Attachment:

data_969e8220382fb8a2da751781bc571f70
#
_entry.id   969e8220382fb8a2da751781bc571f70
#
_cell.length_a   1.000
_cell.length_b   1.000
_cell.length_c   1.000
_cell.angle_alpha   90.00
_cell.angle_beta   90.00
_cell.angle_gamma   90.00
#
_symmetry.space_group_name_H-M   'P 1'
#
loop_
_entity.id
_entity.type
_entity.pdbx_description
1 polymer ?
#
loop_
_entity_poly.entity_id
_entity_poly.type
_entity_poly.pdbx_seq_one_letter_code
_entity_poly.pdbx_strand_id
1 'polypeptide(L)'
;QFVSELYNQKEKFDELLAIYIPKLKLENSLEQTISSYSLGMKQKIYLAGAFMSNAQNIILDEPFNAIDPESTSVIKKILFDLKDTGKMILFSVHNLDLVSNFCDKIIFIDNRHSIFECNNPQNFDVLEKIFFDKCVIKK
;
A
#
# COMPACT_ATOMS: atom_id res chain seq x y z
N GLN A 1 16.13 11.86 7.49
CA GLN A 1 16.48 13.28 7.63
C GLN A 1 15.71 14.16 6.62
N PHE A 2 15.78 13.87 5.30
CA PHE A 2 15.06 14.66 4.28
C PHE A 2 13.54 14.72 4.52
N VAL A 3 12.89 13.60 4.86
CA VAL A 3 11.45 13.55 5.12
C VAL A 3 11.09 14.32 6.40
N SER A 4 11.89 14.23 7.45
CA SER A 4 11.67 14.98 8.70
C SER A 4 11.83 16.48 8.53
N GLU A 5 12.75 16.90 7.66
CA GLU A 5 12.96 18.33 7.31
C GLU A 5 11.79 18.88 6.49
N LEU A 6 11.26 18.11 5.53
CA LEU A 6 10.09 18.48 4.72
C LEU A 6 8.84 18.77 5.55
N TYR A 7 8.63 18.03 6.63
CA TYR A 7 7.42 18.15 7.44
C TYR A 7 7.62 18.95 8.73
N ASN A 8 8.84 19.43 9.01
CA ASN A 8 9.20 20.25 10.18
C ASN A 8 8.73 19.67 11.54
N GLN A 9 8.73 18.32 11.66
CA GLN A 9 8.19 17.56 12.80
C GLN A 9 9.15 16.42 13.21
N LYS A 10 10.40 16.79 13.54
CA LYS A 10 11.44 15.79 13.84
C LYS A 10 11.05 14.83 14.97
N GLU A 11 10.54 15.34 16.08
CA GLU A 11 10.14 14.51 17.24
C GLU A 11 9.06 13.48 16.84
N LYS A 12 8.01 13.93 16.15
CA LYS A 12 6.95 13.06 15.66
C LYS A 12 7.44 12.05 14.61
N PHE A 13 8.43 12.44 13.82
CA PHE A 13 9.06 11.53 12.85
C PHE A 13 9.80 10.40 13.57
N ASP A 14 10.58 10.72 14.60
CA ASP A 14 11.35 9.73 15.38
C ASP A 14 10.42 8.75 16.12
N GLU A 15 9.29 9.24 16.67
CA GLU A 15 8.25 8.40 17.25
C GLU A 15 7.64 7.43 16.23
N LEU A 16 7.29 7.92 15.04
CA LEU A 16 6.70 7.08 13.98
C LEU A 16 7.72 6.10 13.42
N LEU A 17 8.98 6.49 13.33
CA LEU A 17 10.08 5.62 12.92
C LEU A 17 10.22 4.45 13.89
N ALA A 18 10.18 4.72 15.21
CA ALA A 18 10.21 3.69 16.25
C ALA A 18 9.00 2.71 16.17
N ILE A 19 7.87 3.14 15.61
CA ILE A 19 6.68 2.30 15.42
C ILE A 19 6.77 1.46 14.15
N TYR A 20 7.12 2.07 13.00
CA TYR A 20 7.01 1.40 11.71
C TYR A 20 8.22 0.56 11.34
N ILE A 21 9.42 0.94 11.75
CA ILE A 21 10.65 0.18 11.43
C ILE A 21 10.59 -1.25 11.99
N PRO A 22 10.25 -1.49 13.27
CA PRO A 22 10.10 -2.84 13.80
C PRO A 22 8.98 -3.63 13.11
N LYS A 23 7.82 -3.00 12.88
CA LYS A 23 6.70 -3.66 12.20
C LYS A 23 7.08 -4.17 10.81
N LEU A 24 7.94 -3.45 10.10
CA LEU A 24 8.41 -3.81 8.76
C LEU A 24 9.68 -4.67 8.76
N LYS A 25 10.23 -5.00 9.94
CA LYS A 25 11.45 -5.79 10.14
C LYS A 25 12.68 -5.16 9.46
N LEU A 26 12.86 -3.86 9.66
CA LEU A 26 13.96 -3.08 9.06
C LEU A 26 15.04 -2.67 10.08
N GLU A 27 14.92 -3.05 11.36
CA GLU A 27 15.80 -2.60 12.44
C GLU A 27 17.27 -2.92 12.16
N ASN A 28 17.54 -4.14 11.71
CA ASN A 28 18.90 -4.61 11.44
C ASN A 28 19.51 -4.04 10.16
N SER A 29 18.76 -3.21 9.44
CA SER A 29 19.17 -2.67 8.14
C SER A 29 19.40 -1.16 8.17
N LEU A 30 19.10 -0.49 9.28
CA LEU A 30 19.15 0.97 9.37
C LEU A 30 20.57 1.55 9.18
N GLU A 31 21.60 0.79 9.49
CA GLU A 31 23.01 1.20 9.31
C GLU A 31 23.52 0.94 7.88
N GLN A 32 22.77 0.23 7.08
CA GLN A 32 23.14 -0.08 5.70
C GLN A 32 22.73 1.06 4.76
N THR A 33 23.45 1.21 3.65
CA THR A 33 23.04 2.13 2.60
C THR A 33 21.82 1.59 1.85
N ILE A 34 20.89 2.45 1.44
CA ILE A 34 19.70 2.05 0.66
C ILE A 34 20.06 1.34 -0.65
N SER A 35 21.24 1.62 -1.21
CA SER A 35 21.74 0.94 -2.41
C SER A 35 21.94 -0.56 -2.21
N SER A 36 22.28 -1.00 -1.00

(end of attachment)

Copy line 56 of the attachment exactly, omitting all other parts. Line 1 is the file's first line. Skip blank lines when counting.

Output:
CA GLN A 9 8.19 17.56 12.80